The device itself costs $199 and comes with a basic four-channel package that includes the major networks: CBS Mobile, ABC Mobile, Fox Mobile, and NBC2Go. An extra $15 a month – or $150 for a year – will get you 16 channels including the four major networks, as well as cable channels like MTV, CNN and Comedy Central.

The PTV 350 is not as sleek as an iPhone; it has the square look of a portable navigation device. At 3 by 4 inches, it's solid but lightweight, and it fit easily in my bag. You hold it upright to view the 3.5-inch touch screen. (The PTV does not come with a case; you can purchase one from outside retailers like Amazon.com for $15 to $40.)

The PTV has power, volume, and channel buttons on the top and side of the device. It comes with an external headphone jack for when you don't want to annoy other people with the audio. There were scan lines as I swiped through channels on the touchscreen, but once I selected a channel, the picture was clear.

I took the PTV with me to Manhattan's Highline Park one sunny Saturday afternoon. It was fun to catch World Cup highlights and CNBC while I was away from a real TV set. But I found it difficult to get engrossed in an entire program on the PTV while out in public. Also, in full sunlight, I couldn't see the screen that well.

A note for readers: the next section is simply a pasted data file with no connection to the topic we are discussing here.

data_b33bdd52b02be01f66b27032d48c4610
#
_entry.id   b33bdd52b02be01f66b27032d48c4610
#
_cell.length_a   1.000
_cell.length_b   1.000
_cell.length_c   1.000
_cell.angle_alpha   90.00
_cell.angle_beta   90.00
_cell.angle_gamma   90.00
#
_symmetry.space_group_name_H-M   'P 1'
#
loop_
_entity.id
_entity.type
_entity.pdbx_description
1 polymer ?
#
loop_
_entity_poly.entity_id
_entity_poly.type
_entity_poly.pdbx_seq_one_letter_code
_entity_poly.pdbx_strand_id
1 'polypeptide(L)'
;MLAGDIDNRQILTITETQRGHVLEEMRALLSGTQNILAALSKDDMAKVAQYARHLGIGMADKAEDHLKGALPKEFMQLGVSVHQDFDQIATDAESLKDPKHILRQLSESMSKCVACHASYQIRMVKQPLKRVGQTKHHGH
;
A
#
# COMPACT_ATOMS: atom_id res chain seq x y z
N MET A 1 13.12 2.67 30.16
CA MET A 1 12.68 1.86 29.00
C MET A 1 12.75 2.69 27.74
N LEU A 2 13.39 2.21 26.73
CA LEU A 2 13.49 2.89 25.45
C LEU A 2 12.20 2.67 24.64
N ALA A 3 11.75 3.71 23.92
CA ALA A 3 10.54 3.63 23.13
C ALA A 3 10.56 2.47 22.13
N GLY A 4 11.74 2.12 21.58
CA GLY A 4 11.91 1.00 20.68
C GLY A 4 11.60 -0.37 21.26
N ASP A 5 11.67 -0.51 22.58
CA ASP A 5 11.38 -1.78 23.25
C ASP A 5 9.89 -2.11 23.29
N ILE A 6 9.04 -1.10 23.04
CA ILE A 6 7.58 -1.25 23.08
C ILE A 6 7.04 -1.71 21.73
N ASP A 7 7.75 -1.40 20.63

Despite the small screen, the FLO PTV compared favorably to watching videos via the Web on the iPad. Although the iPad is a larger, slicker device, the videos I watched paused frequently to buffer, and when I was watching videos on the iPad in direct sunlight, it powered off after about 15 minutes due to the high temperature outside. I didn't have that problem with the PTV; the battery lasted six hours and never shut off while I was watching.

On the other hand, the FLO PTV's signal wasn't as robust as some cell phone signals. I got good reception in the city, but lost service completely in a remote part of the suburbs.

Also, the channels offered on FLO TV are special mobile versions of networks, so the program lineups aren't exactly the same as what's on regular TV.

One afternoon I compared the ESPN channel on the FLO PTV with the ESPN Mobile content through MobiTV on an iPhone, while watching ESPN on a TV set. The ESPN on PTV showed a repeat of the Germany vs. Ghana World Cup game. The other two showed news highlights.